World looks at India to break China’s monopoly on rare earth mining

Industry bodies including the Confederation of Indian Industry (CII) have taken up the issue with the government. A person with direct knowledge on the matter told India Narrative that the government could carve out specific measures in the Union Budget next year.

Rare earths comprising 17 elements include cobalt, copper, lithium nickel among others and are critical to reduce dependence on fossil fuels. The rare earth components are also required to manufacture electric vehicles, batteries, smartphones and even military weapons systems.

Developing a well carved out value chain of rare earth is also in sync with Prime Minister Narendra Modi’s Aatmanirbhar programme.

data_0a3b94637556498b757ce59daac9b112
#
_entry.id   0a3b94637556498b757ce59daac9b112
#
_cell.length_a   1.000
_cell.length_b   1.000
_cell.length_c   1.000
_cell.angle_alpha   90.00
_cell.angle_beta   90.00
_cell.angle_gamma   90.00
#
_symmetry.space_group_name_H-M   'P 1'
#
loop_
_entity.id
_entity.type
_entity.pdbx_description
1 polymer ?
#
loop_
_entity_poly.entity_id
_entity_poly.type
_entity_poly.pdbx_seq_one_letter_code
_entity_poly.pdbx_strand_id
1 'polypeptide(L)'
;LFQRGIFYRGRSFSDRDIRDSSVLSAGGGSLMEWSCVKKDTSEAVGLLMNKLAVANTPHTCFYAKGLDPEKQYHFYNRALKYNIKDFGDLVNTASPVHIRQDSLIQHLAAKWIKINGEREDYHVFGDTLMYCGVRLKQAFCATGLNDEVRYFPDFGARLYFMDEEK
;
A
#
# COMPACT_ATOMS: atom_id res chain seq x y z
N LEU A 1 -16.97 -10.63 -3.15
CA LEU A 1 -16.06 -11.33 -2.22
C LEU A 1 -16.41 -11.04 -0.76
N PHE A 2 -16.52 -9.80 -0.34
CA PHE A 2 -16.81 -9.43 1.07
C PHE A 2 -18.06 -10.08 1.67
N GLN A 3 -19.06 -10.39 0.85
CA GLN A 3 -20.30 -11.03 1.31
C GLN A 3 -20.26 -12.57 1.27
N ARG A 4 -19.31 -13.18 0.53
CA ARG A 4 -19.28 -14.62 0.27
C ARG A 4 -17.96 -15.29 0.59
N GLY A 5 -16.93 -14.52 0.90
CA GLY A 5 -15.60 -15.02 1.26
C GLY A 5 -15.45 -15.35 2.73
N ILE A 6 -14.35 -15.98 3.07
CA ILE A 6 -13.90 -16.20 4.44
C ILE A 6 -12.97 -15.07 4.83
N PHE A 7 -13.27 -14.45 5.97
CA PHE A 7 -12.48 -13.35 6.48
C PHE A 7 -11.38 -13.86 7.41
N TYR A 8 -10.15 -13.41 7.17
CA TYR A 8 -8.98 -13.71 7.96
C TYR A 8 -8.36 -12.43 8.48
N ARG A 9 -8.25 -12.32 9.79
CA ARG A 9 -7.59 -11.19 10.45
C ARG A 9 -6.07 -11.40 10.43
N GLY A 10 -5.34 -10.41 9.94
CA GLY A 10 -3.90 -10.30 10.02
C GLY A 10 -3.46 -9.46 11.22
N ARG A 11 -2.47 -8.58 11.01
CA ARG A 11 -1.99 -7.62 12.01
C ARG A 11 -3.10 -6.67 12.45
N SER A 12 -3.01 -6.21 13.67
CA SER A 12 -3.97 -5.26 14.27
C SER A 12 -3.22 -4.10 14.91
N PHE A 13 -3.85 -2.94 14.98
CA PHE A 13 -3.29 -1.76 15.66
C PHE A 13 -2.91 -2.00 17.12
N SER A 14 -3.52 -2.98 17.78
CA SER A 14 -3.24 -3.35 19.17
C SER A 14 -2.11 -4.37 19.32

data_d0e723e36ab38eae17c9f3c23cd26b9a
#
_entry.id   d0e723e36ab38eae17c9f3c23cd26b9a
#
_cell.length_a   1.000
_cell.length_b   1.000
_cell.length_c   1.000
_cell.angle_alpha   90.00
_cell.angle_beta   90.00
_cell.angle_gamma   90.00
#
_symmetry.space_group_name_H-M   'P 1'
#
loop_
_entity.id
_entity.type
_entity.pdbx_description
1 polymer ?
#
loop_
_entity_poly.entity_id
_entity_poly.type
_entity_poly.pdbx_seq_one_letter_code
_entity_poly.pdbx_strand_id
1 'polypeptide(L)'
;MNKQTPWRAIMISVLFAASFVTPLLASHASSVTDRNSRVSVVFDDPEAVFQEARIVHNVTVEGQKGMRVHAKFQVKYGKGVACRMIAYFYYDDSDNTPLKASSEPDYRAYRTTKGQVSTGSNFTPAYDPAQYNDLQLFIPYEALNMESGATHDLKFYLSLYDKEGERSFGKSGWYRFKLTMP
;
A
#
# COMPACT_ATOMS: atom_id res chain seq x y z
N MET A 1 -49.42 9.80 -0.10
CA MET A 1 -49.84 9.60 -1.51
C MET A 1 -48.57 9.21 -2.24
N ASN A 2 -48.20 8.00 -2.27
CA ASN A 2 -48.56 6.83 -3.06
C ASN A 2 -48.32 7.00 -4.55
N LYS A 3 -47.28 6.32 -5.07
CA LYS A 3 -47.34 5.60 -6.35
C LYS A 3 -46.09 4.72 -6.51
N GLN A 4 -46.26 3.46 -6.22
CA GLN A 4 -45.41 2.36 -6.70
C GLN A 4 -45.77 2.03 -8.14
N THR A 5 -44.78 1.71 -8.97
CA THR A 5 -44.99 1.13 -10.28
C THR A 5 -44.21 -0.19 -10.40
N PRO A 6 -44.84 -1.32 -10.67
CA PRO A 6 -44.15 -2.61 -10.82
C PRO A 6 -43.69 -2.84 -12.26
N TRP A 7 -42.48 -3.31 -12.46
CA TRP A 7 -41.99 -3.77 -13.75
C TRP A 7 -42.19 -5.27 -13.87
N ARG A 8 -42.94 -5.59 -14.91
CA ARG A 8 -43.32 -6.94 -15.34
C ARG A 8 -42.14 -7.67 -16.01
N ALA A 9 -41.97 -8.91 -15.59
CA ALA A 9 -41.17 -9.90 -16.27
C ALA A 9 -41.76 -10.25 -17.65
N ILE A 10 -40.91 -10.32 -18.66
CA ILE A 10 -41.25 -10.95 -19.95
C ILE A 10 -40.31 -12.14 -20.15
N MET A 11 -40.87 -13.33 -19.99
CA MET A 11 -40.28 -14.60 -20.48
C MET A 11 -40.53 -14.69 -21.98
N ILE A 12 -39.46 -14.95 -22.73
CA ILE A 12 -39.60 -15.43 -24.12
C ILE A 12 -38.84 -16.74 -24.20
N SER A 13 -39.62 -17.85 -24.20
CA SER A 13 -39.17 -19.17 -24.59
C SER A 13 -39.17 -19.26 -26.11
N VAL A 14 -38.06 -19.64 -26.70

“While developing a well functioning rare earth mining industry will take time, the process needs to begin and the government along with the private sector must move fast on this to ensure India can take pole position in supplying these minerals to the world,” an analyst said.

A few countries such as Germany have started to take measures to block Chinese investments in rare earth mining as well.

According to Oilprice.com, though the west is looking for alternatives to Chinese rare earth magnets, “the process is slow.”

“Since China has supplied rare earth supplies to the world predominantly for decades, breaking dependence is proving difficult. However, new sources are arising,” it said, adding that India will emerge as a contender.

Vietnam and Brazil are the other two countries sitting on huge piles of rare earth minerals. However, at present, their production is among the lowest among all countries at only 1,000 tonnes per year each, a report by Visual Capitalist pointed out.

India has the world’s fifth largest rare earth element reserves.

IANS 

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